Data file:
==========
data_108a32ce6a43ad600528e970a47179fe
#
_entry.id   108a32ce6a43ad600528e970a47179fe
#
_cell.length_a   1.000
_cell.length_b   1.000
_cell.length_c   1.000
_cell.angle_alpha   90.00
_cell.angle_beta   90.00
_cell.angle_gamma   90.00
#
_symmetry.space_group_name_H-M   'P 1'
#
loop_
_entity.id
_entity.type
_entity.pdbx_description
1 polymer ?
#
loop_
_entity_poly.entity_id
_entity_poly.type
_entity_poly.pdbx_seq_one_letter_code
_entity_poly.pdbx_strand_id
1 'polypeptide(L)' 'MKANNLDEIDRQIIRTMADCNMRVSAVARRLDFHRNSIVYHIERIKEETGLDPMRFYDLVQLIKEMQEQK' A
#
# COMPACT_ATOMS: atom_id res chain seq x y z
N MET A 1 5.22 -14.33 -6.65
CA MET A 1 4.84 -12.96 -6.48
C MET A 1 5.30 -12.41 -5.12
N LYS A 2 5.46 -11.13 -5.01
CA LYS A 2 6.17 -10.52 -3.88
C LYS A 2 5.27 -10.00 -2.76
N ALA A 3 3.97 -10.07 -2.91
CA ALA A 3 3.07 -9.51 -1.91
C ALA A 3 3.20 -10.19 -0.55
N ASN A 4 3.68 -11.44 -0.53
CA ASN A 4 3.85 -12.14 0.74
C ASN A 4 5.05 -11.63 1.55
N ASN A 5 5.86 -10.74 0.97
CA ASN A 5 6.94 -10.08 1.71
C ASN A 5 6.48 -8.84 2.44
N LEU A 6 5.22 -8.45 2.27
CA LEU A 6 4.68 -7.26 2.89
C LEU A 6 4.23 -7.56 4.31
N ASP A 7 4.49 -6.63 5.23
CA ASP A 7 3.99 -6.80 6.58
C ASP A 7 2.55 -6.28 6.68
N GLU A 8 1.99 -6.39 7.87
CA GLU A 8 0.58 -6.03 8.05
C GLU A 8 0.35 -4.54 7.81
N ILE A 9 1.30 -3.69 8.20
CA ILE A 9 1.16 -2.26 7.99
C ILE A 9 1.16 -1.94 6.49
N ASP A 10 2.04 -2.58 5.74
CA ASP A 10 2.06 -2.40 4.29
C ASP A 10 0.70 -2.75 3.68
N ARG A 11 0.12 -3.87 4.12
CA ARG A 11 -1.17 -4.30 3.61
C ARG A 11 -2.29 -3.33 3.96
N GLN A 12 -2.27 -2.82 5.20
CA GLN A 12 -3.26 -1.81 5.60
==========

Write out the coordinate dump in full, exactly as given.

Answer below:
data_108a32ce6a43ad600528e970a47179fe
#
_entry.id   108a32ce6a43ad600528e970a47179fe
#
_cell.length_a   1.000
_cell.length_b   1.000
_cell.length_c   1.000
_cell.angle_alpha   90.00
_cell.angle_beta   90.00
_cell.angle_gamma   90.00
#
_symmetry.space_group_name_H-M   'P 1'
#
loop_
_entity.id
_entity.type
_entity.pdbx_description
1 polymer ?
#
loop_
_entity_poly.entity_id
_entity_poly.type
_entity_poly.pdbx_seq_one_letter_code
_entity_poly.pdbx_strand_id
1 'polypeptide(L)' 'MKANNLDEIDRQIIRTMADCNMRVSAVARRLDFHRNSIVYHIERIKEETGLDPMRFYDLVQLIKEMQEQK' A
#
# COMPACT_ATOMS: atom_id res chain seq x y z
N MET A 1 5.22 -14.33 -6.65
CA MET A 1 4.84 -12.96 -6.48
C MET A 1 5.30 -12.41 -5.12
N LYS A 2 5.46 -11.13 -5.01
CA LYS A 2 6.17 -10.52 -3.88
C LYS A 2 5.27 -10.00 -2.76
N ALA A 3 3.97 -10.07 -2.91
CA ALA A 3 3.07 -9.51 -1.91
C ALA A 3 3.20 -10.19 -0.55
N ASN A 4 3.68 -11.44 -0.53
CA ASN A 4 3.85 -12.14 0.74
C ASN A 4 5.05 -11.63 1.55
N ASN A 5 5.86 -10.74 0.97
CA ASN A 5 6.94 -10.08 1.71
C ASN A 5 6.48 -8.84 2.44
N LEU A 6 5.22 -8.45 2.27
CA LEU A 6 4.68 -7.26 2.89
C LEU A 6 4.23 -7.56 4.31
N ASP A 7 4.49 -6.63 5.23
CA ASP A 7 3.99 -6.80 6.58
C ASP A 7 2.55 -6.28 6.68
N GLU A 8 1.99 -6.39 7.87
CA GLU A 8 0.58 -6.03 8.05
C GLU A 8 0.35 -4.54 7.81
N ILE A 9 1.30 -3.69 8.20
CA ILE A 9 1.16 -2.26 7.99
C ILE A 9 1.16 -1.94 6.49
N ASP A 10 2.04 -2.58 5.74
CA ASP A 10 2.06 -2.40 4.29
C ASP A 10 0.70 -2.75 3.68
N ARG A 11 0.12 -3.87 4.12
CA ARG A 11 -1.17 -4.30 3.61
C ARG A 11 -2.29 -3.33 3.96
N GLN A 12 -2.27 -2.82 5.20
CA GLN A 12 -3.26 -1.81 5.60